Be a role model. Demonstrate within your web-based instruction how to use others' published and unpublished materials, as well as student contributions, on the web. Know about copyright law and what constitutes intellectual property. Cite sources and attributions appropriately. Have your students complete a permission form at the beginning of the course, allowing use of their ideas, writings, etc. online.
Include information in your syllabus about intellectual property and academic honesty. Students frequently refer to a course syllabus as the initial guide to what is required (and important) within a course. By placing short statements about your expectations for academic honesty as well as how the class should adhere to copyright law, you will provide follow-up reinforcement about these topics.
Explain to students where and how you obtained your online resources or examples. Discuss with them the concepts of plagiarism and intellectual property rights. Help students to understand the difference between citing and showing sources in the classroom versus copying/publishing materials in print or on the web. Mention those resources requiring that you obtain permission for the web. If students plan to place their work online, and if they will be using graphics, etc. that they didn’t create, then help them know how to request permissions. Show them what a request and a letter of permission look like. If time allows, talk about the consequences of infringement.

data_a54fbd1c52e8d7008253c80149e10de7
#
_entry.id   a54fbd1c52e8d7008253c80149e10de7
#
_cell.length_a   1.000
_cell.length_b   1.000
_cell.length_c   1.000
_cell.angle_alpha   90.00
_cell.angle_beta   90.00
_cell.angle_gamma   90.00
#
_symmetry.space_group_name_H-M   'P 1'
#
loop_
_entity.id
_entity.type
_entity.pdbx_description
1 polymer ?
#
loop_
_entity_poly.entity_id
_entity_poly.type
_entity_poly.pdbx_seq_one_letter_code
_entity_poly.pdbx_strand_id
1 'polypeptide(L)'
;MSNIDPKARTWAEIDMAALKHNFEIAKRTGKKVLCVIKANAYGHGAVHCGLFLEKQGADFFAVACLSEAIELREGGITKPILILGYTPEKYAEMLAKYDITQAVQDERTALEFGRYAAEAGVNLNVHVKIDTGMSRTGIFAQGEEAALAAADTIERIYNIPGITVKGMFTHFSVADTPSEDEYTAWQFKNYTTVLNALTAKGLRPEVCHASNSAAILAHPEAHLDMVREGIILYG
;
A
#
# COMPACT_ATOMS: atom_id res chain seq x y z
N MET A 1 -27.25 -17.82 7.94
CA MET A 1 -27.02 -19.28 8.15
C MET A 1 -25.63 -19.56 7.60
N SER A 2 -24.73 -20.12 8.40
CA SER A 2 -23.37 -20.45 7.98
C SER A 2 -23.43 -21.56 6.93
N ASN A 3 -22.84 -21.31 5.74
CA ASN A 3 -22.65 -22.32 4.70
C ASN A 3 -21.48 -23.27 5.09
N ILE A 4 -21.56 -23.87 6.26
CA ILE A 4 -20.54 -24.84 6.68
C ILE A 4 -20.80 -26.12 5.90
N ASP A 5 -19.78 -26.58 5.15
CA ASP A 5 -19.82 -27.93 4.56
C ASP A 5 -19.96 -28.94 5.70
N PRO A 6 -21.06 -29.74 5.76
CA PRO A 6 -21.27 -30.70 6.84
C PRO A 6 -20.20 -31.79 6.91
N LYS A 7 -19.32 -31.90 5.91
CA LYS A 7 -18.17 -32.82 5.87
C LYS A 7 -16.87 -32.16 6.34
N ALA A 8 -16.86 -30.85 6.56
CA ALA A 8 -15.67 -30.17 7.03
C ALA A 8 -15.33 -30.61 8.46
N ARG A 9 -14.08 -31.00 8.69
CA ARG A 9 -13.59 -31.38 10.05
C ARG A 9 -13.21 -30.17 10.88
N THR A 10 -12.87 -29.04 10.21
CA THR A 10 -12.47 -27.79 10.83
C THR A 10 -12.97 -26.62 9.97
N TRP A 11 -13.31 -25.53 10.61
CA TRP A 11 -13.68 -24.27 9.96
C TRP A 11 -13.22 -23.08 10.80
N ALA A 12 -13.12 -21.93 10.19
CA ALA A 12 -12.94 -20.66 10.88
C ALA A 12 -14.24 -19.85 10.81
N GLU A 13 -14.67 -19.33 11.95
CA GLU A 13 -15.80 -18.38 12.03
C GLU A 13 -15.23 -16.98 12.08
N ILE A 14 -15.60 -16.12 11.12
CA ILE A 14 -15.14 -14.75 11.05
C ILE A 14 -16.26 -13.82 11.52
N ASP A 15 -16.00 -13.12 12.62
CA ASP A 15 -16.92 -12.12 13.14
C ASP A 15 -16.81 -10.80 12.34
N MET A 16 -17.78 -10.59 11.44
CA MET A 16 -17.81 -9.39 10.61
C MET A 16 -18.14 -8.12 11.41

Discuss the issues associated with online "paper mills" that allow students to copy (plagiarize) work instead of creating their own. Discuss the available resources. Discuss the extrinsic and intrinsic consequences for those who choose that route for completing assignments. For some classes, you may want to let students know that you take this seriously and will be randomly checking their work.
Help students understand ways to use resources without needing copyright permission. Provide students with examples of linking to web resources. Provide students with models for summarizing or referencing others\' work or ideas without copying or infringing on the author\'s rights. Discuss the use of public domain documents as a resource.
Discuss with students the role that libraries are able to play in helping access electronic reference materials. Provide students with guidelines regarding how you would like them to work with the library in listing web resources within their work. Provide models of how to appropriately reference web resources.
Provide students with resources that further explain the details (and examples) for adhering to copyright law. Examples of those sites might include any of the following:
- Podcasting Legal Guide: Rules for the Revolution by C. Vogele, Esq., M. Garlick, The Berkman Center Clinical Progarm in Cyberlaw - http://wiki.creativecommons.org/Podcasting_Legal_Guide
- Copyright Crash Course, University of Texas System http://www.utsystem.edu/OGC/IntellectualProperty/cprtindx.htm
- Copyright & Fair Use, Stanford University Libraries - http://fairuse.stanford.edu
- Copyright Quickguide – http://www.copyright.iupui.edu/quickguide.htm
- Copyright Resources Online - http://www.library.yale.edu/~okerson/copyproj.html
- The United States Copyright Office, The Library of Congress: http://www.copyright.gov (The section “About Copyright” is particularly useful.)